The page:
The fair takes place from 6 – 10 February and can be found here:
Dit jaar is er een nieuwe bijzondere locatie waar de RAW ART FAIR en de RAW EXPO zullen plaatsvinden; het pakhuis SANTOS. Het pakhuis SANTOS ligt op Katendrecht, Rotterdam. Deze nieuwe locatie ligt op 750 m van ART Rotterdam, en biedt ons de ruimte op uit te bereiden als beurs.
Greets and seeya around,
I’ll admit that I was nervous walking to the Hong Kong Art Fair (HKART). It was a ten-minute walk through the Wan Chai District, passing by corner stores, small restaurants and rich car dealerships. Then I reached the imposing building stretching out into Hong Kong´s glistening neon harbor.
HKART was even more impressive: a five-day exhibition with 80,000 visitors and about 250 selected galleries… these were quite some numbers. Especially for someone who likes to sneak around at night and hang up his tape art with a small group of friends.
It’s strange to attend such an event as something like an attraction, to get a pass and be personally guided through a giant building. When I entered the art hall it smelled like fresh wood, oil paints and plastic wrap. I bumped into people I only read about in fine art magazines, and everywhere I heard the sound of power drills, hammers, workers yelling and gallery owners preparing for the big show.
These impressive environment also came with the bitter smack of commerce: Art behind walls, protected by guards, tamed, framed and made pretty. And there would be moments in the following days when I felt like a domesticated animal, too, degraded to an attraction in a zoo… an artist brought in from the streets to be watched and to be touched.
But looking back I like to think that we all could change some children´s life for the better with the money raised. And I hope there were kids at the art fair who could experience that art is something you can get close to, touch, smell and check out for yourself… and not only as kids dragged around and forced to stare at enclosed paintings.
Sovereign Art Foundation had come up with the idea to lay out a couple of hundred pens in their booth for any child wanting to sketch on the floor, the walls, and – occasionally – also my pants. What followed was a five day let´s-paint-the-shit-out-of-whatever-is-in-reach marathon, and within hours the entire stand looked like battle grounds for a graffiti war.
It was fantastic to be in the middle of this, to work on my light box while kids painted around me. Many of them also helped me peel and stick pieces of tape, unafraid of making mistakes or bad style or not following instructions. And thus, amidst the chic art world around then, they brought a good piece of welcomed anarchy.
I winced at the thud when the trunk top hit my bag hard. It was already hanging halfway out the trunk of our red Hong Kong taxi, tied only by a single elastic strap.
With every bump in the road I thought of the fragile light box and the Plexiglas sheets I had loosely stowed in that bag. It was crucial equipment for creating a large scale tape artwork at the Hong Kong Art Fair that I had been invited to by The Sovereign Art Foundation.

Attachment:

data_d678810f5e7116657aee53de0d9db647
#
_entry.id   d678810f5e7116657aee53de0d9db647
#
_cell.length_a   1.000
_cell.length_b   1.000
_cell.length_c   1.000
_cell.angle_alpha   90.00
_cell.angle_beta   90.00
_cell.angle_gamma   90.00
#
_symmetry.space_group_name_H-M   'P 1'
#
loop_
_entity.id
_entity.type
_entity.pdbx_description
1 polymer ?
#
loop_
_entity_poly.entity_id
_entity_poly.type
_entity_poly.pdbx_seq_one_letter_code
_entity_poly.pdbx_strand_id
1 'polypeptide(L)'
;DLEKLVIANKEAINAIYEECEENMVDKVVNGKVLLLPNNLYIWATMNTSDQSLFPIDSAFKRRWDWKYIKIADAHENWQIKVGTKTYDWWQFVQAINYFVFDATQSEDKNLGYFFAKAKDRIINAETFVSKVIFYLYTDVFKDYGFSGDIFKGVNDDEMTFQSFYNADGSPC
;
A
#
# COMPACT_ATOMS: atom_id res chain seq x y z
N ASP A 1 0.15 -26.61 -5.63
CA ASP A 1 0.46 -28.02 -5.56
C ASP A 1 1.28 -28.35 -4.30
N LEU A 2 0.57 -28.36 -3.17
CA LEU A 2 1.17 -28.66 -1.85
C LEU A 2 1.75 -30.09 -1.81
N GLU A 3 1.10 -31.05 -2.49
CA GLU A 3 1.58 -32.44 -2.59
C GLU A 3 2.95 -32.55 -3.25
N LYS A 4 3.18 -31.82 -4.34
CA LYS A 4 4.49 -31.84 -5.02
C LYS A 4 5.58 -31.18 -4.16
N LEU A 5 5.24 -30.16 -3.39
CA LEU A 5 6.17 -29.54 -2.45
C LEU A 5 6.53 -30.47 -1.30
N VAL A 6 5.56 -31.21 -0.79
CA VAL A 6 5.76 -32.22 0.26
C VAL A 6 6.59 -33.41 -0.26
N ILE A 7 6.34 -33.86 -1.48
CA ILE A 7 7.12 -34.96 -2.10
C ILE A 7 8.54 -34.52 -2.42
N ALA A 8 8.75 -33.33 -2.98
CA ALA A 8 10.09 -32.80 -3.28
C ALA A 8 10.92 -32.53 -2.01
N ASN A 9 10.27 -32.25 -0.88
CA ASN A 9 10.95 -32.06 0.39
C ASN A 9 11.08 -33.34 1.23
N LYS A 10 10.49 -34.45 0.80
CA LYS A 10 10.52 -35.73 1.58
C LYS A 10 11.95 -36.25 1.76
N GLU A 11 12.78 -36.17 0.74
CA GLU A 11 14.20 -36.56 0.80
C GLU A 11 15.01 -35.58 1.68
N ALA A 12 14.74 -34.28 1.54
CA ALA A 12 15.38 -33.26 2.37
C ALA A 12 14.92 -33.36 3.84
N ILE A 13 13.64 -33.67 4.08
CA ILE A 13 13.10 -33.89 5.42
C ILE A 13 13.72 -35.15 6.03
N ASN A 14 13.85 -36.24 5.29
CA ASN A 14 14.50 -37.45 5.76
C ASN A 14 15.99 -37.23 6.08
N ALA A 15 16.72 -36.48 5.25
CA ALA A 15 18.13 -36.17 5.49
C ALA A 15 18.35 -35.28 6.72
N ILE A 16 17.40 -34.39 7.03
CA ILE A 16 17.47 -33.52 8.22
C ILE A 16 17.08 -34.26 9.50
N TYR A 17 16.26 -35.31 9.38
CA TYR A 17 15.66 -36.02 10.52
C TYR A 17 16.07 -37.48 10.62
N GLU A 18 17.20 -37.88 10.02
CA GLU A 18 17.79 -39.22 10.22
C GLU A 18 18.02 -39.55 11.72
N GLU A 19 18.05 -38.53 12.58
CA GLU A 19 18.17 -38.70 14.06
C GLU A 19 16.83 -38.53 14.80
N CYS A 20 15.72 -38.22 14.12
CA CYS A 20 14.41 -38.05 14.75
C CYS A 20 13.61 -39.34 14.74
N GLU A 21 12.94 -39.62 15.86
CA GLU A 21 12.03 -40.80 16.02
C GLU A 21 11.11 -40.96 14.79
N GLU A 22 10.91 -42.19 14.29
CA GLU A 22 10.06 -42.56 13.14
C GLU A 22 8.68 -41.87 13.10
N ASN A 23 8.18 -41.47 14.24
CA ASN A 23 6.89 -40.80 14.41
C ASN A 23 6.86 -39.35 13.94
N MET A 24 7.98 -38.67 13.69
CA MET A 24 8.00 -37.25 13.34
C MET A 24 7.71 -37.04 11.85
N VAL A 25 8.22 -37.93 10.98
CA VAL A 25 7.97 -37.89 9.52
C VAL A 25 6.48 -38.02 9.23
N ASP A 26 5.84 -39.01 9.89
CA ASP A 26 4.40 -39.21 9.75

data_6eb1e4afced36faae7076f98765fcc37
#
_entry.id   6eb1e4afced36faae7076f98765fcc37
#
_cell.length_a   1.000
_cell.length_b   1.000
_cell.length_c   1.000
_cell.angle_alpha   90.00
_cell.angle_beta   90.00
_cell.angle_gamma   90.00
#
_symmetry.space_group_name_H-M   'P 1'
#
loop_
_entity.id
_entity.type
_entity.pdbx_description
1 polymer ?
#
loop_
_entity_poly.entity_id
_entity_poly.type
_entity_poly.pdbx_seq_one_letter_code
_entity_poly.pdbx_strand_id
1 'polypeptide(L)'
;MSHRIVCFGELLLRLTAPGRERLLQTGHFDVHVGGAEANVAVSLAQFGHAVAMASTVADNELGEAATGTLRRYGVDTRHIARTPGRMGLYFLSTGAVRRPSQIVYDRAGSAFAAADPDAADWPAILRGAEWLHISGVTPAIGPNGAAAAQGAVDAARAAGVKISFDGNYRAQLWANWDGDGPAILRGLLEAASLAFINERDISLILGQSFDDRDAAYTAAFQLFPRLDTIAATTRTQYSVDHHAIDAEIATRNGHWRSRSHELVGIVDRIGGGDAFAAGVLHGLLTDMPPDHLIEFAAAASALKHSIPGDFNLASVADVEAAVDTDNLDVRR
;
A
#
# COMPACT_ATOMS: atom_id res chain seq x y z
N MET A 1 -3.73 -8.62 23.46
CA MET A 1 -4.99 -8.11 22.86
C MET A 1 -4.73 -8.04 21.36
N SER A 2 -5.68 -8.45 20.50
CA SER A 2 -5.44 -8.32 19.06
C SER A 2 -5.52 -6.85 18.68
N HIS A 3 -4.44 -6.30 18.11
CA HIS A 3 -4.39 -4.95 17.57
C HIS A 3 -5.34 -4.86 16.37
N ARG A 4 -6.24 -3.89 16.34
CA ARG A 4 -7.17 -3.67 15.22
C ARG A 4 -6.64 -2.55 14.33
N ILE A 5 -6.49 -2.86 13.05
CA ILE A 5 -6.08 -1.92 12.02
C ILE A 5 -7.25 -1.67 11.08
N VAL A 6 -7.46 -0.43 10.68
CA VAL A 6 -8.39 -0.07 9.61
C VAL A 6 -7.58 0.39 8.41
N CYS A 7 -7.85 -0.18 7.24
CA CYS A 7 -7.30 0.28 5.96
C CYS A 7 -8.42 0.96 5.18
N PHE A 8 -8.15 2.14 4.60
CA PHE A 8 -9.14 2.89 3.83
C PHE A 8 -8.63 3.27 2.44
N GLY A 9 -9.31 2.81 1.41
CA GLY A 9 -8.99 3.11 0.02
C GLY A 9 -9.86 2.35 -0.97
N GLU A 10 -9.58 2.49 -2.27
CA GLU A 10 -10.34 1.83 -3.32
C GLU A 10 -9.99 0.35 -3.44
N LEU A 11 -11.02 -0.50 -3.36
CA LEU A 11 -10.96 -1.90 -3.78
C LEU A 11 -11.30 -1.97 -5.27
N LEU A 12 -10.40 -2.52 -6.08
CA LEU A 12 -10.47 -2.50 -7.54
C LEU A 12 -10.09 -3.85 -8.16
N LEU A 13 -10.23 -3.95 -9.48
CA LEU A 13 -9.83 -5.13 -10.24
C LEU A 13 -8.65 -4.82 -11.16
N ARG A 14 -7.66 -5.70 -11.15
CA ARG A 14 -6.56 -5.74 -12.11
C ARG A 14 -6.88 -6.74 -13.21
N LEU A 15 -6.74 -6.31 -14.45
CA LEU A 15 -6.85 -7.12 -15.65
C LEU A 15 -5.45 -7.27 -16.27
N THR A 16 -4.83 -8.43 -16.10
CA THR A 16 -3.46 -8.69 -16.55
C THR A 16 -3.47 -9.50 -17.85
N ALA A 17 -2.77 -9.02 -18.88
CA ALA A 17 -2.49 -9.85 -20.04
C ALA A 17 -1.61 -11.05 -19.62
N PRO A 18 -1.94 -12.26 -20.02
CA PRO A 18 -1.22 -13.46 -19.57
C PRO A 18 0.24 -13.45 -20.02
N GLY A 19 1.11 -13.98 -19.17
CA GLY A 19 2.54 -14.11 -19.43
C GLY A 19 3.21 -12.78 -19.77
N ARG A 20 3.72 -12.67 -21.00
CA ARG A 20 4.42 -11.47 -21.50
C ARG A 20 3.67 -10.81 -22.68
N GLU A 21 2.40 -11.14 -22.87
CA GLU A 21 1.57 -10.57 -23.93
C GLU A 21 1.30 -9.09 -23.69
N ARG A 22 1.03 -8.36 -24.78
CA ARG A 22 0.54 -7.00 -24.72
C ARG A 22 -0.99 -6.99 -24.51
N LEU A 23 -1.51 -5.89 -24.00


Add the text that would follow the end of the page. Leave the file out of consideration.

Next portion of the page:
Behind the window beginnings of the Hong Kong harbor were gliding past us, with its rusty loading cranes and stacks of containers. Behind it were housing blocks and groups of high-rise skyscrapers reaching into the metallic sky.
It was a cloudy afternoon, the air was thick and stifling with humidity. Huge cargo ships ploughed through the grey waters, and far in the distance behind wavy green hills the silhouette of the Hong Kong arose from the mist.
Another road bump shook the cab.
“Chill out, it will survive.” Audrey turned to me when I again peered nervously through the rear window to see if my bag was still in the trunk.
Audrey is my sister-in-arms, the one with a telephone number and an official address. She knows what to wear and what say at a business meeting, and she is the kind of person you want to have around when the taxi driver is lost in Hong Kong, the credit card fails and half of the luggage is lost.
The pieces of memory I have of my first hours in town feel like a wildly blended cocktail of impressions. Huge advertising screens, sweat, damp, colors and foreign smell — it all moved too fast into my slow and jetlagged senses. But it left the good feeling the the next days would have a lot of work, madness and funky encounters in store.
For tonight, the plan was just to get wasted and get lost in Hong Kong.
We had grabbed a couple of cold beers at one of the countless 7/11 corner stores and waited for one of the boats ferrying across the Hong Kong Bay. Behind me I could feel the vibrantly humming, shimmering city, building itself to the waterfront like a herd of giant animals pushing forward. A Chinese junk boat with dark red sails silently drifted along the neon colored water.
“Fucking beautiful,” I said.
“Yeah, man.” Audrey opened another beer, “It´s Hong Kong… get use to it.”
After an extended cab ride through the west of Amsterdam, Inkie and I were standing lost in the middle of an unknown street, a bag of spray cans in one hand and a six pack of beer in the other. We were told to find a garage door near a red brick house to spray on. But the entire neighborhood was red brick houses with two dozen garage doors.
Luckily Ives, a local artist and curator for our current exhibition at Go Gallery, rescued us. I can´t even spray paint the frames of my light boxes properly, so I just enjoyed watching the masters and drinking beer. We were joined by Chilean artist Otto Schade, best known for his awesome surreal murals and paintings. The night before he had missed his boat from London, slept on a bench at the ferry port, and almost forgot his stencils. I think the trip almost broke his spirit, but in the end Otto is one of the guys whose mood is hard to spoil.